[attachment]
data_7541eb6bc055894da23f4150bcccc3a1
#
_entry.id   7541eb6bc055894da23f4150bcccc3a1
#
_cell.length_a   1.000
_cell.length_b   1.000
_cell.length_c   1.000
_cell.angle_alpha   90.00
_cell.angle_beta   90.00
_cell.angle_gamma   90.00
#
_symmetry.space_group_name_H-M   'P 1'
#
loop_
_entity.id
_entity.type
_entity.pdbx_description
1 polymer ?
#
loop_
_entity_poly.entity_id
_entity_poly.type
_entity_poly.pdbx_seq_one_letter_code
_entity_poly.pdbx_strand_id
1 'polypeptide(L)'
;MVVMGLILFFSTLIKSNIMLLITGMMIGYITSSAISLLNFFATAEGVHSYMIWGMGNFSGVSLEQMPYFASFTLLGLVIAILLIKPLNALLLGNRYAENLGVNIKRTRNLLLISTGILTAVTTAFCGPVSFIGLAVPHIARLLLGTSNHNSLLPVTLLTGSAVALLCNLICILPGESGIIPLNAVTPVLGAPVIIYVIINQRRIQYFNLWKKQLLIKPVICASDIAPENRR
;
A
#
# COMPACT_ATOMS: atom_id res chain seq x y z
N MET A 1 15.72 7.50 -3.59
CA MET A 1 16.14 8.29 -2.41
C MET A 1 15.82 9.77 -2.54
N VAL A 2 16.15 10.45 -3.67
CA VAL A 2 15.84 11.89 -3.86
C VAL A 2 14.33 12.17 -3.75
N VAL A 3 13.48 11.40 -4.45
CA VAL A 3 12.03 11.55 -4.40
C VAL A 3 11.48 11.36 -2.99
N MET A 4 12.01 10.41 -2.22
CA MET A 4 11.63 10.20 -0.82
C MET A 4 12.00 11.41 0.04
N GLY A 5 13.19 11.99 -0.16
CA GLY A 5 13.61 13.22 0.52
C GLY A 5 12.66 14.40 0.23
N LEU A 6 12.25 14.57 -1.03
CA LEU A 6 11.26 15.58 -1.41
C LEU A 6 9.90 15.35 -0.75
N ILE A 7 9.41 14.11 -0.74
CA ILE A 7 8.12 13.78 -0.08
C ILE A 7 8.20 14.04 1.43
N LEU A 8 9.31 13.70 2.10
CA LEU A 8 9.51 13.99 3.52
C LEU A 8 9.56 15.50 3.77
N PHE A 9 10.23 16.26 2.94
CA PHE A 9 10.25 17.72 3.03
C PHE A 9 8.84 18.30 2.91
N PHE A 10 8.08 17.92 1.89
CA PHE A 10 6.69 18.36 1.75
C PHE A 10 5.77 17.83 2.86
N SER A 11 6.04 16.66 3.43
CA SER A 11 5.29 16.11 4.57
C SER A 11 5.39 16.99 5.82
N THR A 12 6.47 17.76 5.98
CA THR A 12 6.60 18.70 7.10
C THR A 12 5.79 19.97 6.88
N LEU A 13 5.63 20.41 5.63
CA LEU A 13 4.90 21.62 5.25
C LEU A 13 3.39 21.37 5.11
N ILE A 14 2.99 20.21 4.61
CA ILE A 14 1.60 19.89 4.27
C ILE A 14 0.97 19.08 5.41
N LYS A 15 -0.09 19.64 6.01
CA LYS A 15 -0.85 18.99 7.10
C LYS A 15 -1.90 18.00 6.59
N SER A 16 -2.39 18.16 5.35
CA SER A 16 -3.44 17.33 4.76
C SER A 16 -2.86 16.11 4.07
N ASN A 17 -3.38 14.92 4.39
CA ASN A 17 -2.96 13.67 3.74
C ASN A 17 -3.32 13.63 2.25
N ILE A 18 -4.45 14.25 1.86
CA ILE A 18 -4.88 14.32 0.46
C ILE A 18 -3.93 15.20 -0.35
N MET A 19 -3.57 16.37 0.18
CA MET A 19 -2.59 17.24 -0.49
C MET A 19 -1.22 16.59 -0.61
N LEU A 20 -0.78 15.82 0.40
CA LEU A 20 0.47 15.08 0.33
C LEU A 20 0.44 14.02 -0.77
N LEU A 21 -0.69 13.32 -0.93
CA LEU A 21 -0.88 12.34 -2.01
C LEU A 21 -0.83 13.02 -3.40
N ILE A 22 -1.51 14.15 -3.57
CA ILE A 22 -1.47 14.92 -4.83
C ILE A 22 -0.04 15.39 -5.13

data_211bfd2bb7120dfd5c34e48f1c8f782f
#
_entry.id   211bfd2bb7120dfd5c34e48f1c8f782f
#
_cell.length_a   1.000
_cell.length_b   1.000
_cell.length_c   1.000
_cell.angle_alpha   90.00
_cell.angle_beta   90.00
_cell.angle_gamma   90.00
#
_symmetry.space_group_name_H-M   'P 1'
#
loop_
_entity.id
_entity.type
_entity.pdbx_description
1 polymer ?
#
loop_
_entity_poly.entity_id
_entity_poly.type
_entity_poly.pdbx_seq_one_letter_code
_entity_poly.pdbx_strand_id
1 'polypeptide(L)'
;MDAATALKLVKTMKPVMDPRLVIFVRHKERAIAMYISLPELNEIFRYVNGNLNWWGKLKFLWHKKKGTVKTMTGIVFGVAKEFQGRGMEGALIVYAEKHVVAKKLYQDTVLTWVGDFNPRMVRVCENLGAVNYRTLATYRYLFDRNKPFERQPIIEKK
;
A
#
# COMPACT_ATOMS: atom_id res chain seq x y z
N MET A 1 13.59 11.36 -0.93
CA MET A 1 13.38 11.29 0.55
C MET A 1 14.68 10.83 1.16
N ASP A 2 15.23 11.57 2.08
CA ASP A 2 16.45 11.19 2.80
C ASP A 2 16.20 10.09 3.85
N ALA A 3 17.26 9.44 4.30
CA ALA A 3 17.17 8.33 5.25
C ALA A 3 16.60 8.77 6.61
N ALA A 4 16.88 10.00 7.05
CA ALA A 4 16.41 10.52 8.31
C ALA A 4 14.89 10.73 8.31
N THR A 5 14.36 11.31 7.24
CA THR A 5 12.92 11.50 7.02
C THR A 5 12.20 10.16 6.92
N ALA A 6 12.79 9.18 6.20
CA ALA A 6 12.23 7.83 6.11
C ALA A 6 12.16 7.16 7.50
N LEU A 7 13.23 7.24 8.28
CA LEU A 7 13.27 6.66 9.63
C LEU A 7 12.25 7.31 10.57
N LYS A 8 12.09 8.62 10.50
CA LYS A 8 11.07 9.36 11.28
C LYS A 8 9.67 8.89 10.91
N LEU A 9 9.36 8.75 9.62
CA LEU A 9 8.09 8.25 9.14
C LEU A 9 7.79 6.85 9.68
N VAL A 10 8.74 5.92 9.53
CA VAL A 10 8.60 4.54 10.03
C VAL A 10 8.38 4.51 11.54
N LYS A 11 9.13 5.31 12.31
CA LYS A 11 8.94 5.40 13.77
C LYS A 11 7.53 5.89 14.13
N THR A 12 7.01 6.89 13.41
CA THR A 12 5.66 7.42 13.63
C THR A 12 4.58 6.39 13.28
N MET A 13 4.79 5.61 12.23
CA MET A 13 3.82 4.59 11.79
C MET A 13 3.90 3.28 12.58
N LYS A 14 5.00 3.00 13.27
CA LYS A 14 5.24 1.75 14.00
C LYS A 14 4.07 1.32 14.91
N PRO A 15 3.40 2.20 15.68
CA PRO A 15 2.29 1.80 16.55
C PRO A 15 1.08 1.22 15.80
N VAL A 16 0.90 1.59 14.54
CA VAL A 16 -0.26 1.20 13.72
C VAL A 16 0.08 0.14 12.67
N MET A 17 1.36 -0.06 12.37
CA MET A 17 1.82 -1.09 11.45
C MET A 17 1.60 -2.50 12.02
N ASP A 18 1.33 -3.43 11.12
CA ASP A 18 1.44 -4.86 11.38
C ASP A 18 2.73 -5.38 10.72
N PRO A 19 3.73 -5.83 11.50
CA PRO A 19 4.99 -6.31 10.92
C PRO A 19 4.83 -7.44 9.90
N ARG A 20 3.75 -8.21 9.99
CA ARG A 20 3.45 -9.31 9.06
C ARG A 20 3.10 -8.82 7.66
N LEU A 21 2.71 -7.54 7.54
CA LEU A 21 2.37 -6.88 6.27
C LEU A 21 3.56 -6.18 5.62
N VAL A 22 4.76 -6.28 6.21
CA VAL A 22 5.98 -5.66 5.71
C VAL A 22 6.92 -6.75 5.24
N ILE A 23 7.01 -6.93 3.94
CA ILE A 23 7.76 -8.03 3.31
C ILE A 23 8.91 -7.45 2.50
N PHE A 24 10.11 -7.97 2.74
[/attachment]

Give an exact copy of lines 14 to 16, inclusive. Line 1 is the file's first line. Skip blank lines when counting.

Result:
loop_
_entity.id
_entity.type